The adventuresome and talented Nadezhda Plevitskaya was born in a Russian village in 1884. Being one of 11 children she was placed in a nunnery which she fled by joining a travelling circus.
In 1909 she began singing in restaurants in Moscow and became known for her rare mezzo-soprano range and subtle performances. Nadezhda sang for Tzar Nicholas II and received a lucrative contract with the Bolshoi Theatre. During WW 1 she appeared in several films and after the Russian Revolution she sang for the Red Army. Although captured by the White Army she ended up marrying its leader, Nikolai Skoblin.
They were exiled to Paris but recruited by the Soviet intelligence — the Communist Secret Police. Nadezhda continued her singing career touring Europe and the U.S. For years, she and her husband spied on the anti-Bolshevik movement (Russian All-Military Union) and were responsible for the capture of 17 agents smuggled into the USSR to sabotage. However, in 1937 Nadezhda was arrested in Paris for her involvement in the abduction of General Yevgeny Miller. Although Skoblin escaped, Nadezhda was sentenced to 20 years of hard labour and died in prison in 1940. Although she was treated well when captured by the White Army, when imprisoned years later for espionage, she was sentenced in a similar manner to her male counterparts.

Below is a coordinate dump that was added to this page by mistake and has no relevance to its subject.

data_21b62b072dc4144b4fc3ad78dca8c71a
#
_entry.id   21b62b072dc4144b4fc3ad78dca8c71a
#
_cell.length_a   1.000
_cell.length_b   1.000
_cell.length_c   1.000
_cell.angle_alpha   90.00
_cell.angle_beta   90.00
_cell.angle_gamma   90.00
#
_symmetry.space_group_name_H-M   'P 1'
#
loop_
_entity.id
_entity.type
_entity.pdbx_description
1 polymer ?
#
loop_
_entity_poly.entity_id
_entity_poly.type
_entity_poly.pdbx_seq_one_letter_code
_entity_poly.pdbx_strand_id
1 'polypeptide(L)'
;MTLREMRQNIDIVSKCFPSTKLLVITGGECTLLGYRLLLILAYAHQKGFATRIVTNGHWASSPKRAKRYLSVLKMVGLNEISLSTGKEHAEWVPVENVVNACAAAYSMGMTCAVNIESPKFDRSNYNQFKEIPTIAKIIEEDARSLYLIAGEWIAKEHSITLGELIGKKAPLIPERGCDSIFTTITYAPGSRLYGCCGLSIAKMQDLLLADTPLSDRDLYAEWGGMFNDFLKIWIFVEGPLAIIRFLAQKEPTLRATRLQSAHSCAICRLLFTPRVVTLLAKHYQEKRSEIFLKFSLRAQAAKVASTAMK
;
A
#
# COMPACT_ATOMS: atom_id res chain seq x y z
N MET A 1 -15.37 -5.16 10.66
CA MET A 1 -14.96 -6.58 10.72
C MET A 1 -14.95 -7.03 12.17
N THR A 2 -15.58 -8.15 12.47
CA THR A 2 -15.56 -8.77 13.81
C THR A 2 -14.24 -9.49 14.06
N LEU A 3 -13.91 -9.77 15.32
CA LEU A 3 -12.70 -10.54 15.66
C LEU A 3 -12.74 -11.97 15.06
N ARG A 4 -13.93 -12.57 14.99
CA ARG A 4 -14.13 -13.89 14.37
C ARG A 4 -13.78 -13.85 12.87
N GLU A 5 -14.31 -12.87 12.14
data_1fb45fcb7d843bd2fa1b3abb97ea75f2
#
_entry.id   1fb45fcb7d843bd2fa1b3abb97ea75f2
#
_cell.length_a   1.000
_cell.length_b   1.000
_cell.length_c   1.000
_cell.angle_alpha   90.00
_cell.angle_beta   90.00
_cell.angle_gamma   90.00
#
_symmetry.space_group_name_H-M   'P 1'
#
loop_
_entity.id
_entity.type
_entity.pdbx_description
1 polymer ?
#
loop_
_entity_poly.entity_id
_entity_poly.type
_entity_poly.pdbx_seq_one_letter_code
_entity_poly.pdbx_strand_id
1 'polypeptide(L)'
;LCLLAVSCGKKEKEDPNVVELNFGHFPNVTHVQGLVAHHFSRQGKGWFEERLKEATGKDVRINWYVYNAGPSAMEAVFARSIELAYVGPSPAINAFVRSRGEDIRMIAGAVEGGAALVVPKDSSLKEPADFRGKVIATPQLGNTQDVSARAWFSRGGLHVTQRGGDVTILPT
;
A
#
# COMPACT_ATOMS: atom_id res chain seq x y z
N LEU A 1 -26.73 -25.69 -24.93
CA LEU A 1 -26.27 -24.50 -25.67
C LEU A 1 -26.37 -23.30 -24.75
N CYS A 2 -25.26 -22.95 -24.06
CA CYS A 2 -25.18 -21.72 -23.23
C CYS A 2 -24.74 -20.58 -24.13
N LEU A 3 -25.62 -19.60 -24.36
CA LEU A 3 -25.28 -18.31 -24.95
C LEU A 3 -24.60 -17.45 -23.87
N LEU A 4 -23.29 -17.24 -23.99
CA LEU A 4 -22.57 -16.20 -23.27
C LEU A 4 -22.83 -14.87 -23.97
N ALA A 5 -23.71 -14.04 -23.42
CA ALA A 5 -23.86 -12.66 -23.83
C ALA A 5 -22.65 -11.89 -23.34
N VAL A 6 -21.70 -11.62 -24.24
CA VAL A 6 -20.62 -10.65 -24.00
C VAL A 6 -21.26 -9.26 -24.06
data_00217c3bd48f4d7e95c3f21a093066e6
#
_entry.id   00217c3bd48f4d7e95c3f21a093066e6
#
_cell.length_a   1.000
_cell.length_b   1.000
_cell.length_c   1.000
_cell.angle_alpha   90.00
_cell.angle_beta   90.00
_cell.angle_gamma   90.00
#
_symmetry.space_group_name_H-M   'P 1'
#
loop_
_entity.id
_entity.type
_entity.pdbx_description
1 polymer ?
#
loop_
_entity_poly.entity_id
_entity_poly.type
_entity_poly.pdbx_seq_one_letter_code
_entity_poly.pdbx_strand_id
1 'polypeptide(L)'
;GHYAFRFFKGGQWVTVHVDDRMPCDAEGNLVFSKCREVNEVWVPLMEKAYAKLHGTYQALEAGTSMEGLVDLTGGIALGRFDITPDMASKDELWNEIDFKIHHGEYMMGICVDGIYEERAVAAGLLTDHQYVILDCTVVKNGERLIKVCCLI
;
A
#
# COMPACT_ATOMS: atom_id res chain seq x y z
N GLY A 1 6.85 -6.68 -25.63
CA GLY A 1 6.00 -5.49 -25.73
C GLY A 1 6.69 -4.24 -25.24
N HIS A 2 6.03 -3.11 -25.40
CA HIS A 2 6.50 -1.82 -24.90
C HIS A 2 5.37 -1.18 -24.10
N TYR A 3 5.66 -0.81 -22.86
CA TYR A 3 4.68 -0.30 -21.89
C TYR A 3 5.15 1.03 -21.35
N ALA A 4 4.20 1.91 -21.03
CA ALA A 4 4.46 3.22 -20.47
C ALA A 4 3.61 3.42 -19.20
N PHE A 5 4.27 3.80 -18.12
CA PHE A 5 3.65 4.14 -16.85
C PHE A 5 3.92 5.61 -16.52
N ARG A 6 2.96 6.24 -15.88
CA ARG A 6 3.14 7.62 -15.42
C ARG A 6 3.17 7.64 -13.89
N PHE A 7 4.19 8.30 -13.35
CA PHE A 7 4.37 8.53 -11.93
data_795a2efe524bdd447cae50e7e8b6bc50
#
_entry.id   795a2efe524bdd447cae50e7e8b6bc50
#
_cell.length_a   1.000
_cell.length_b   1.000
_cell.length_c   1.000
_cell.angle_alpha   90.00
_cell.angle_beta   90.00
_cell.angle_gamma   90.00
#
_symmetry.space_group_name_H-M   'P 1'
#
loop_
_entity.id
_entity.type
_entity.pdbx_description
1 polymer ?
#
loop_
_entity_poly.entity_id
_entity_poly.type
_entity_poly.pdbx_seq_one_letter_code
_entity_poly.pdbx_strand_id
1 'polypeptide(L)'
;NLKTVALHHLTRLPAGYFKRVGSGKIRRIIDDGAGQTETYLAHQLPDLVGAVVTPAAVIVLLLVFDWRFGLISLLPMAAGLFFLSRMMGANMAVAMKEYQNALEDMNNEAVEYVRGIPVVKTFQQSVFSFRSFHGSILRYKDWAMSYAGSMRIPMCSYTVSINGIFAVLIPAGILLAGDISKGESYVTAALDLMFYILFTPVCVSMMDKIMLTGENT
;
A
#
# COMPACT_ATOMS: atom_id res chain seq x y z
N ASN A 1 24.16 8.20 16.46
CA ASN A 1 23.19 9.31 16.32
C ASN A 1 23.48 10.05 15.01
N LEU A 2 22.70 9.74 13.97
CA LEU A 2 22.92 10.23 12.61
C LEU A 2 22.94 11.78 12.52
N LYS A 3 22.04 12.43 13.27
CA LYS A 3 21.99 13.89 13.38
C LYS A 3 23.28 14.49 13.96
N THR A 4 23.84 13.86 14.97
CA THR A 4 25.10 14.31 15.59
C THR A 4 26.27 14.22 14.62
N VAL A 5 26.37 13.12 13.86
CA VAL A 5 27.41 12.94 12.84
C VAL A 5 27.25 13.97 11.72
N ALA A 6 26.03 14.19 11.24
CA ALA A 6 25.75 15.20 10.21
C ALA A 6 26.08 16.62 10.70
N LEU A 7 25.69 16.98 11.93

There is a history of espionage women agents who were celebrity singers and entertainers across various eras and countries. It is good cover for a woman as they can travel easily without suspicion. The next article is about another chanteuse ~ a WW 2 woman who became an asset for the British Special Operations Executive (SOE).